Last year’s drop showed the widening imbalance between top stars and other players. The average fell despite Gerrit Cole, Stephen Strasburg, Anthony Rendon and Christian Yelich all starting long-term contracts guaranteeing $215 million or more.

The union’s annual survey included 1,087 players, up from 988 in 2019. Active rosters were scheduled to expand from 25 to 26 for the 2020 season and went up to 28 because of the pandemic, which likely is responsible for part of the decrease. More players were in the major leagues with salaries closer to the minimum, which rose to $563,500 from $555,000.

Without adjusting for the pandemic, the average of players with five to six years of major league service — the group one year from free agency — dropped from $7.57 million in 2019 to $6.51 million in 2020.

Among players eligible for salary arbitration, the 5-6-year group fell to $6.51 million from $7.57 million; the 4-5-year group rose to $4.49 million from $4.43 million; the 3-4-year group dropped to $2.8 million from $2.92 million; and the 2 years, 115 days to 3-year group dropped to $2.05 million from $2.15 million. Players needed 2 years, 115 days to be eligible for arbitration.

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Among players not yet eligible for arbitration, the 2 years to 2 years, 114 days group fell to $673,000 from $935,000; the 1-2 year group rose to $787,000 from $653,000; and the 0-1 group rose to $640,000 from $617,000.

Major League Baseball’s final 2020 report last month showed payrolls plunged to $1.75 billion during the pandemic-shortened season from $4.22 billion. That included a drop in base wages to $1.54 billion from $3.99 billion, excluding prorated shares of signing bonuses, earned bonuses and option buyouts.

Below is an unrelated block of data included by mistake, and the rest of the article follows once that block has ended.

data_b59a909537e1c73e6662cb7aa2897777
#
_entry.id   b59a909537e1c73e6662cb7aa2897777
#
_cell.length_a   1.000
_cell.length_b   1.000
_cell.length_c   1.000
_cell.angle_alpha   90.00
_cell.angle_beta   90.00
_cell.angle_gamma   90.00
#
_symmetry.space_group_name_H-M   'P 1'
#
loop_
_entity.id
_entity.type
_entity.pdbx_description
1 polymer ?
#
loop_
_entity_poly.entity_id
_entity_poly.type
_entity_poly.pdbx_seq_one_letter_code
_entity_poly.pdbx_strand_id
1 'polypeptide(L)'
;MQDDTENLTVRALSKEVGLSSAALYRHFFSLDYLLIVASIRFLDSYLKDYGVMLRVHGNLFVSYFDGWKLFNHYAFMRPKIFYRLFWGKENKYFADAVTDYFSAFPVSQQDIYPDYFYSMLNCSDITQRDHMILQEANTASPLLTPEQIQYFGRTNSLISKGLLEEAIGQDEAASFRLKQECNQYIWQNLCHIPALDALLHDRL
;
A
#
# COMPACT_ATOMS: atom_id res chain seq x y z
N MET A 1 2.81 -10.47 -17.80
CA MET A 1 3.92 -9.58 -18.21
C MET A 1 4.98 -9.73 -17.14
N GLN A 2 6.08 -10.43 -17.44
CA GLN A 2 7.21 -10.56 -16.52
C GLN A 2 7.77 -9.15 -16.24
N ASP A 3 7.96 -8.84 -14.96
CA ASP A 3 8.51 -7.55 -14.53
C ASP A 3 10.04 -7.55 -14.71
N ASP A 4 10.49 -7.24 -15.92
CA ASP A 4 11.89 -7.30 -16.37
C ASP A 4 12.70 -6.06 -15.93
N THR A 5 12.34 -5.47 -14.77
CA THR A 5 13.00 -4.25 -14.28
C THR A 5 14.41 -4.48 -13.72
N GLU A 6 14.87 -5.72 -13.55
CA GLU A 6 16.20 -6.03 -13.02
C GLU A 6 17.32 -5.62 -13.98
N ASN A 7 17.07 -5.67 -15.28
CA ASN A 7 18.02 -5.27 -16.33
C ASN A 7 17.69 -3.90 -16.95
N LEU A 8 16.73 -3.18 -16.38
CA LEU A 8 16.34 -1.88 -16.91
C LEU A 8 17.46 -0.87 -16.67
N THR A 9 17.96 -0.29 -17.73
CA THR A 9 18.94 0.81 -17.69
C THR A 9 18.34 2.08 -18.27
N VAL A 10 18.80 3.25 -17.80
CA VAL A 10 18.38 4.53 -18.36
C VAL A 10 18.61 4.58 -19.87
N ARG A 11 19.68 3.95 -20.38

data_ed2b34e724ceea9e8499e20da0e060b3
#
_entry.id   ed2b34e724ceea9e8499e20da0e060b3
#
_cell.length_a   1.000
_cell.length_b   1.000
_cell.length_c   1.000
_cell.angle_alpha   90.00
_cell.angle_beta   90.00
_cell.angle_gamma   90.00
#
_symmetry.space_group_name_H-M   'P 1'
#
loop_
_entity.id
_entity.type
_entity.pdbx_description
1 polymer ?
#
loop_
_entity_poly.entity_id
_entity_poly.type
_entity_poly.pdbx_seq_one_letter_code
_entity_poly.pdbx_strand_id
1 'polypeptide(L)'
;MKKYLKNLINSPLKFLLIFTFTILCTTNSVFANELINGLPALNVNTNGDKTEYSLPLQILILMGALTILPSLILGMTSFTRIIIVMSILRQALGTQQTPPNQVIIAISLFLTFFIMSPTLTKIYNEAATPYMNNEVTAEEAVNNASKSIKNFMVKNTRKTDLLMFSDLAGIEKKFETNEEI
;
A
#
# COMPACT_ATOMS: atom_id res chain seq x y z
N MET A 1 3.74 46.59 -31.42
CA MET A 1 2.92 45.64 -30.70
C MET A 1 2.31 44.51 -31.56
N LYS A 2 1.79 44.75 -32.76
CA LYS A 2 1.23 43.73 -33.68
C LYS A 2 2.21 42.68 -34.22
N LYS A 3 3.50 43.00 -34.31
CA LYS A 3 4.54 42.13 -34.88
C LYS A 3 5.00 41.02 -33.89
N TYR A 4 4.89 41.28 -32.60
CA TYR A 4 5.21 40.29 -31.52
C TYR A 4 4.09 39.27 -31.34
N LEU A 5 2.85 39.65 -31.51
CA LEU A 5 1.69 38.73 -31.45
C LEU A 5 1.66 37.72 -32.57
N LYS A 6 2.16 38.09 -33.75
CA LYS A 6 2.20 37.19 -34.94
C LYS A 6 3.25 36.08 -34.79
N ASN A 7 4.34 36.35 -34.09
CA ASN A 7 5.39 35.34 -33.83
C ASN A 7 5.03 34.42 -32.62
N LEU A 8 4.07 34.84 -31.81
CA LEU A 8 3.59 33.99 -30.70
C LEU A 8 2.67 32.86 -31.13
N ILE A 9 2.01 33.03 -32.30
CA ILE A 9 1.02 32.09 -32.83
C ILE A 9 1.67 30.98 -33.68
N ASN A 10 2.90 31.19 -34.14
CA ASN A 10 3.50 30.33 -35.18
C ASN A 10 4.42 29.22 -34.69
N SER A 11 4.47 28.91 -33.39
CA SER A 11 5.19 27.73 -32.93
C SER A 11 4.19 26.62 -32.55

MLB estimated that if full salaries had been paid and a complete schedule played with the usual average of callups from the minors, payrolls likely would have increased by 4% from 2019.

Players have been angered by club behavior in recent years, raising the chance of a work stoppage when the five-year collective bargaining agreement expires Dec. 1.

The current labor deal included steep luxury tax surtaxes, and only two teams, World Series champion Washington and Boston, exceeded the lowest tax threshold of $197 million in 2018, followed by the New York Yankees, Boston and the Chicago Cubs going over the $206 million threshold in 2019. Collection of the tax was suspended last year because of the pandemic.

Players lost a grievance last year claiming the Chicago Cubs improperly delayed star Kris Bryant’s debut at the start of the 2015 season in an effort to delay the third baseman’s eligibility for free agency. The union also filed a grievance in February 2018 against Miami, Oakland, Pittsburgh and Tampa Bay Rays that accused them of improperly spending revenue-sharing money, a case that is still pending.

The union has repeatedly said that teams cutting major league payroll in rebuilding, which players call tanking, is detrimental to the industry. Commissioner Rob Manfred says clubs have the right to retool and direct resources to farm systems and amateur spending to achieve long-term success.

Players and teams were unable to negotiate an agreement to start last year’s pandemic-shortened season, although they did agree to a one-year expansion of the playoffs, and they were unable to agree this week on delaying the 2021 season, which remains set to start on schedule.